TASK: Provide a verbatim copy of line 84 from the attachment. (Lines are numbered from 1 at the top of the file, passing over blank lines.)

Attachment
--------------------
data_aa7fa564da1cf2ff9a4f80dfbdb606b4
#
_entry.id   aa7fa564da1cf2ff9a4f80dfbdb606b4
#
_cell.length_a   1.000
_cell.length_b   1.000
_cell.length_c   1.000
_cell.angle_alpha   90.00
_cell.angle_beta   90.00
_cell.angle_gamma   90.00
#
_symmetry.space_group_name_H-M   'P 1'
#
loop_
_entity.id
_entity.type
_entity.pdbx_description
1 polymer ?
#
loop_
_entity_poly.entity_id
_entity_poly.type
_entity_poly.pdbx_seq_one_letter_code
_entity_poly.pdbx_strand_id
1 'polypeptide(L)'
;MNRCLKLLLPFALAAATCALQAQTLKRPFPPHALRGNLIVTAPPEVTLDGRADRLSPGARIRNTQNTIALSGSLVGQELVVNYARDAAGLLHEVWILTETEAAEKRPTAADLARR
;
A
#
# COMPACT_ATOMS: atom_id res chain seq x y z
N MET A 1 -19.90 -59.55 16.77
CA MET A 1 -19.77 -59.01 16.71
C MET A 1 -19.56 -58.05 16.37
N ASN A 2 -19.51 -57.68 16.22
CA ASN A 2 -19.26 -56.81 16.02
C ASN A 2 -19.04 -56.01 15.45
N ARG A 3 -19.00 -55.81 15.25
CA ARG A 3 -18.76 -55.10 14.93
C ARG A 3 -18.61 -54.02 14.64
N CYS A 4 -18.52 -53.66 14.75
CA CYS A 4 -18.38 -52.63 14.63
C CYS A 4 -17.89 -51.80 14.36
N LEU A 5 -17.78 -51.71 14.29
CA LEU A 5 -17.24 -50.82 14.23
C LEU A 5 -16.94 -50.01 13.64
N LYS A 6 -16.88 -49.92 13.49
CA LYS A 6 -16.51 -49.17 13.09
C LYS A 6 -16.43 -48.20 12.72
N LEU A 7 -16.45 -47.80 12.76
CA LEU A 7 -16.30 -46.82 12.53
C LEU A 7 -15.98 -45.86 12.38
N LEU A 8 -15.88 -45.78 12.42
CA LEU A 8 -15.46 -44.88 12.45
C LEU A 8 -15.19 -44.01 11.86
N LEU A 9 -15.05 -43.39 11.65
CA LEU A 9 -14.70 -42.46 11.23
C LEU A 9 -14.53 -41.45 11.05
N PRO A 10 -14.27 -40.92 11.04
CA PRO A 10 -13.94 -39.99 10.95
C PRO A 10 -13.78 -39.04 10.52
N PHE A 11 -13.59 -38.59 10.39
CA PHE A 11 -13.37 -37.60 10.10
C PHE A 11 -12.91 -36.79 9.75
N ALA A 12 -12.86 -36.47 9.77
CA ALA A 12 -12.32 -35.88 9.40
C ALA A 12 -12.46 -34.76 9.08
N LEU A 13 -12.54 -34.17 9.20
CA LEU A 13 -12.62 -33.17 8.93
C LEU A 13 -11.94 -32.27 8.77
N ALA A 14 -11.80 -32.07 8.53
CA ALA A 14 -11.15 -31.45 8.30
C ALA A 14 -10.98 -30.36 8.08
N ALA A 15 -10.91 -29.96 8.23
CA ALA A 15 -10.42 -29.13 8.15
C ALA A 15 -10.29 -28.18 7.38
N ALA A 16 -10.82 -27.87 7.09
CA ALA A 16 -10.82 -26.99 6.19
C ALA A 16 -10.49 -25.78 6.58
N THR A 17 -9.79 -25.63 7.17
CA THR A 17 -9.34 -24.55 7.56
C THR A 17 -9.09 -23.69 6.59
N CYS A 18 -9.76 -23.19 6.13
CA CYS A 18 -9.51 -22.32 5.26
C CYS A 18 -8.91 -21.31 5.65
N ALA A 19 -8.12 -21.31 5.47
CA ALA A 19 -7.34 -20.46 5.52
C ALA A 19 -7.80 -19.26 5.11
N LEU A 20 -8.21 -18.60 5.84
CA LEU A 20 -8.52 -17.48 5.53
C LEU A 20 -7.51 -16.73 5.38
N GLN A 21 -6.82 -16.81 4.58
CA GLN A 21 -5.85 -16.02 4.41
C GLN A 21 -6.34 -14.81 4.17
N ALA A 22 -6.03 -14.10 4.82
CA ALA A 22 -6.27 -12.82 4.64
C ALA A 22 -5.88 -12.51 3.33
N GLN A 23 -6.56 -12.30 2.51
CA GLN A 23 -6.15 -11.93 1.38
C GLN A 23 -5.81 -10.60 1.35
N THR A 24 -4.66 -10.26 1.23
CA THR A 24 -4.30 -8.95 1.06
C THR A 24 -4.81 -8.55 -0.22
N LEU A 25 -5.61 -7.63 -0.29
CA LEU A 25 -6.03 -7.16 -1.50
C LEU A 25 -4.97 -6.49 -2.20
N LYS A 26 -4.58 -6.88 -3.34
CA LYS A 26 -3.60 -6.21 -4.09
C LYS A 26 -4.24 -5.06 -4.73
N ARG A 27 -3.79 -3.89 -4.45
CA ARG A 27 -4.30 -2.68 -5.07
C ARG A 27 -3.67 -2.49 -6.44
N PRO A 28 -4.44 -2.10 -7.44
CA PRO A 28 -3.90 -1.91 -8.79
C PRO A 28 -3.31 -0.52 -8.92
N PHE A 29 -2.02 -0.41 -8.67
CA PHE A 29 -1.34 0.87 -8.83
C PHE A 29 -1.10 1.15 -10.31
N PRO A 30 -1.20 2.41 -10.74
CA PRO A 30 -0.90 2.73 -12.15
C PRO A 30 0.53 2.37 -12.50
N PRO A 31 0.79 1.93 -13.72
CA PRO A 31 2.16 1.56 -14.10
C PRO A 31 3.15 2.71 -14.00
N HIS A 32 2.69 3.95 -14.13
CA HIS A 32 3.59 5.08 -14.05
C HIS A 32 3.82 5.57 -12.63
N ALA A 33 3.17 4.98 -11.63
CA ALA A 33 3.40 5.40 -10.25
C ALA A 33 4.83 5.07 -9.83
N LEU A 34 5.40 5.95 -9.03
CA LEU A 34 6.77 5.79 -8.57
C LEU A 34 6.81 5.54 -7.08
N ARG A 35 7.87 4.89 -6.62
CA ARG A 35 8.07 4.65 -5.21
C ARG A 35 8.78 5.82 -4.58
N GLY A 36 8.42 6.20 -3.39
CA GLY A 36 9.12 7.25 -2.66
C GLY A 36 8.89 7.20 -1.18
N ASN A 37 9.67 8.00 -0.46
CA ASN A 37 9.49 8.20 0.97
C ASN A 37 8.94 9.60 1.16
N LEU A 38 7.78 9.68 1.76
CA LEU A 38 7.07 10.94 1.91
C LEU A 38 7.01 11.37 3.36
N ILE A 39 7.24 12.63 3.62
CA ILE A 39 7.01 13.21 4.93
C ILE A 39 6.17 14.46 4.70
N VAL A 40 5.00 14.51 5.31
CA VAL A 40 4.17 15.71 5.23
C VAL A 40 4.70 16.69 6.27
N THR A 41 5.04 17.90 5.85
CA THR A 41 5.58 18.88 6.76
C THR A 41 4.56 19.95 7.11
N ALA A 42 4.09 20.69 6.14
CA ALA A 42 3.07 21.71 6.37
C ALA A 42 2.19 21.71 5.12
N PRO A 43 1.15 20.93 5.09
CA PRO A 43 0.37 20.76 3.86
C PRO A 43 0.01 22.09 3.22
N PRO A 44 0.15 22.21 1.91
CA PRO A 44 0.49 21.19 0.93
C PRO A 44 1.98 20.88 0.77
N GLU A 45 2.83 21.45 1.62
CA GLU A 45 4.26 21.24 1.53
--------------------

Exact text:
C CYS A 18 -8.91 -21.31 5.65